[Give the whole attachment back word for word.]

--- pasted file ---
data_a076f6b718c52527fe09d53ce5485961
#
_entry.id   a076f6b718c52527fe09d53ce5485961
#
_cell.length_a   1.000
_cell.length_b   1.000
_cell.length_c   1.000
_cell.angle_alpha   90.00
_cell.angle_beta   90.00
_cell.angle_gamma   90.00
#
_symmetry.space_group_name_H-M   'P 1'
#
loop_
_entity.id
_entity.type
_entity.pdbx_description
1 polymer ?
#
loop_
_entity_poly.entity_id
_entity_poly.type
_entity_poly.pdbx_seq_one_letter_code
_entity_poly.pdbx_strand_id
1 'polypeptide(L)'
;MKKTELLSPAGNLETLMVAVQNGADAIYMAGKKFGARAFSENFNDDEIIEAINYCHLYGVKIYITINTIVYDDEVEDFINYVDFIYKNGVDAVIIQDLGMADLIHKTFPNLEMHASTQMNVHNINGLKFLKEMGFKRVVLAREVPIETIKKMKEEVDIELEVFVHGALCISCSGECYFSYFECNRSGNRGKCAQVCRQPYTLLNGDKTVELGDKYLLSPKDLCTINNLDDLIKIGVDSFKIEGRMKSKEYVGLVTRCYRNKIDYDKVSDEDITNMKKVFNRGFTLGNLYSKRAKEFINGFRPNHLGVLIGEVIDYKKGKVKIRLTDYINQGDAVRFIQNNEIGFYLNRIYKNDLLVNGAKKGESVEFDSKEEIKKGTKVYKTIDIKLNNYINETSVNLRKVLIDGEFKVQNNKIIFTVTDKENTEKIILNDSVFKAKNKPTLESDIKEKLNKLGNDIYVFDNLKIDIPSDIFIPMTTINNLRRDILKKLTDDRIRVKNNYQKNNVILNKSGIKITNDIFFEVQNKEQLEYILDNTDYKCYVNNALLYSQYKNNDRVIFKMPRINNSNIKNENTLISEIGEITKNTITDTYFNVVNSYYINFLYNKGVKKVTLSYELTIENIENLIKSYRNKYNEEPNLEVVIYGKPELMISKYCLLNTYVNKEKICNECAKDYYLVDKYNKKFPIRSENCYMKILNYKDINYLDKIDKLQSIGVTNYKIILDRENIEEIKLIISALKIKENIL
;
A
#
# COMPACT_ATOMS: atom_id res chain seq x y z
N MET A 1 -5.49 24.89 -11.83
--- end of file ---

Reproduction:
data_a076f6b718c52527fe09d53ce5485961
#
_entry.id   a076f6b718c52527fe09d53ce5485961
#
_cell.length_a   1.000
_cell.length_b   1.000
_cell.length_c   1.000
_cell.angle_alpha   90.00
_cell.angle_beta   90.00
_cell.angle_gamma   90.00
#
_symmetry.space_group_name_H-M   'P 1'
#
loop_
_entity.id
_entity.type
_entity.pdbx_description
1 polymer ?
#
loop_
_entity_poly.entity_id
_entity_poly.type
_entity_poly.pdbx_seq_one_letter_code
_entity_poly.pdbx_strand_id
1 'polypeptide(L)'
;MKKTELLSPAGNLETLMVAVQNGADAIYMAGKKFGARAFSENFNDDEIIEAINYCHLYGVKIYITINTIVYDDEVEDFINYVDFIYKNGVDAVIIQDLGMADLIHKTFPNLEMHASTQMNVHNINGLKFLKEMGFKRVVLAREVPIETIKKMKEEVDIELEVFVHGALCISCSGECYFSYFECNRSGNRGKCAQVCRQPYTLLNGDKTVELGDKYLLSPKDLCTINNLDDLIKIGVDSFKIEGRMKSKEYVGLVTRCYRNKIDYDKVSDEDITNMKKVFNRGFTLGNLYSKRAKEFINGFRPNHLGVLIGEVIDYKKGKVKIRLTDYINQGDAVRFIQNNEIGFYLNRIYKNDLLVNGAKKGESVEFDSKEEIKKGTKVYKTIDIKLNNYINETSVNLRKVLIDGEFKVQNNKIIFTVTDKENTEKIILNDSVFKAKNKPTLESDIKEKLNKLGNDIYVFDNLKIDIPSDIFIPMTTINNLRRDILKKLTDDRIRVKNNYQKNNVILNKSGIKITNDIFFEVQNKEQLEYILDNTDYKCYVNNALLYSQYKNNDRVIFKMPRINNSNIKNENTLISEIGEITKNTITDTYFNVVNSYYINFLYNKGVKKVTLSYELTIENIENLIKSYRNKYNEEPNLEVVIYGKPELMISKYCLLNTYVNKEKICNECAKDYYLVDKYNKKFPIRSENCYMKILNYKDINYLDKIDKLQSIGVTNYKIILDRENIEEIKLIISALKIKENIL
;
A
#
# COMPACT_ATOMS: atom_id res chain seq x y z
N MET A 1 -5.49 24.89 -11.83